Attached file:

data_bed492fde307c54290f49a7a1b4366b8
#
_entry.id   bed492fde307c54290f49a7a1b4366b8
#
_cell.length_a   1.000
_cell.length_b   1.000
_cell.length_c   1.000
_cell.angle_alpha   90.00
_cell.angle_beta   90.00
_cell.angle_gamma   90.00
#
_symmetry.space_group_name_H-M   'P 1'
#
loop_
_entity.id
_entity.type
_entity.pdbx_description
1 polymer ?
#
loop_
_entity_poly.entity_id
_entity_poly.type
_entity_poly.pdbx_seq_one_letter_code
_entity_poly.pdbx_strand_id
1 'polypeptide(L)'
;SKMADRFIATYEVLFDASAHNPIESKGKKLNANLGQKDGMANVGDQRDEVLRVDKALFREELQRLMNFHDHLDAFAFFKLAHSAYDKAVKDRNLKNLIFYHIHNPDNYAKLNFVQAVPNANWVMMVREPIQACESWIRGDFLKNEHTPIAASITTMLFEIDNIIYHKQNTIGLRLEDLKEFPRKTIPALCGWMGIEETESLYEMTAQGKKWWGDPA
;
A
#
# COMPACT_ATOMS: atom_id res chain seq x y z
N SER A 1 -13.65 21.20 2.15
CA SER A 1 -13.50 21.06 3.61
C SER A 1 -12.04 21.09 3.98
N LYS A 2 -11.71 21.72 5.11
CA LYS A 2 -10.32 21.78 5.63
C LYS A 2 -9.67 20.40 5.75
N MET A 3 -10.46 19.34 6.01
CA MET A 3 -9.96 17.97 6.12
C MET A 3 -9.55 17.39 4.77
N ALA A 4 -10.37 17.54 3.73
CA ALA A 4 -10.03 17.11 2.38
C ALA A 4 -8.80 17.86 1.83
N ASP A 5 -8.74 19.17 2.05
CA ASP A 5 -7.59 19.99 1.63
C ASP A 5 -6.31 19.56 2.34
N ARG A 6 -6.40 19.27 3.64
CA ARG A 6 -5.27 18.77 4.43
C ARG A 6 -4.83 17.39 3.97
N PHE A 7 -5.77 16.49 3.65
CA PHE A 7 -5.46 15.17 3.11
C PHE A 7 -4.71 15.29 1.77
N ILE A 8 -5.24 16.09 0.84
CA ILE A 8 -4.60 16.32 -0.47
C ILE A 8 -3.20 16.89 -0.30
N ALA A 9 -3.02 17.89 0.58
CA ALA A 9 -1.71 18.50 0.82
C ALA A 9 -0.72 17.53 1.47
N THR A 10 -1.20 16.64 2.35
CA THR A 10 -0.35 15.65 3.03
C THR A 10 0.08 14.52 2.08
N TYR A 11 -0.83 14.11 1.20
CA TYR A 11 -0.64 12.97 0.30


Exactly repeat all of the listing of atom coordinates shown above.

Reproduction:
data_bed492fde307c54290f49a7a1b4366b8
#
_entry.id   bed492fde307c54290f49a7a1b4366b8
#
_cell.length_a   1.000
_cell.length_b   1.000
_cell.length_c   1.000
_cell.angle_alpha   90.00
_cell.angle_beta   90.00
_cell.angle_gamma   90.00
#
_symmetry.space_group_name_H-M   'P 1'
#
loop_
_entity.id
_entity.type
_entity.pdbx_description
1 polymer ?
#
loop_
_entity_poly.entity_id
_entity_poly.type
_entity_poly.pdbx_seq_one_letter_code
_entity_poly.pdbx_strand_id
1 'polypeptide(L)'
;SKMADRFIATYEVLFDASAHNPIESKGKKLNANLGQKDGMANVGDQRDEVLRVDKALFREELQRLMNFHDHLDAFAFFKLAHSAYDKAVKDRNLKNLIFYHIHNPDNYAKLNFVQAVPNANWVMMVREPIQACESWIRGDFLKNEHTPIAASITTMLFEIDNIIYHKQNTIGLRLEDLKEFPRKTIPALCGWMGIEETESLYEMTAQGKKWWGDPA
;
A
#
# COMPACT_ATOMS: atom_id res chain seq x y z
N SER A 1 -13.65 21.20 2.15
CA SER A 1 -13.50 21.06 3.61
C SER A 1 -12.04 21.09 3.98
N LYS A 2 -11.71 21.72 5.11
CA LYS A 2 -10.32 21.78 5.63
C LYS A 2 -9.67 20.40 5.75
N MET A 3 -10.46 19.34 6.01
CA MET A 3 -9.96 17.97 6.12
C MET A 3 -9.55 17.39 4.77
N ALA A 4 -10.37 17.54 3.73
CA ALA A 4 -10.03 17.11 2.38
C ALA A 4 -8.80 17.86 1.83
N ASP A 5 -8.74 19.17 2.05
CA ASP A 5 -7.59 19.99 1.63
C ASP A 5 -6.31 19.56 2.34
N ARG A 6 -6.40 19.27 3.64
CA ARG A 6 -5.27 18.77 4.43
C ARG A 6 -4.83 17.39 3.97
N PHE A 7 -5.77 16.49 3.65
CA PHE A 7 -5.46 15.17 3.11
C PHE A 7 -4.71 15.29 1.77
N ILE A 8 -5.24 16.09 0.84
CA ILE A 8 -4.60 16.32 -0.47
C ILE A 8 -3.20 16.89 -0.30
N ALA A 9 -3.02 17.89 0.58
CA ALA A 9 -1.71 18.50 0.82
C ALA A 9 -0.72 17.53 1.47
N THR A 10 -1.20 16.64 2.35
CA THR A 10 -0.35 15.65 3.03
C THR A 10 0.08 14.52 2.08
N TYR A 11 -0.83 14.11 1.20
CA TYR A 11 -0.64 12.97 0.30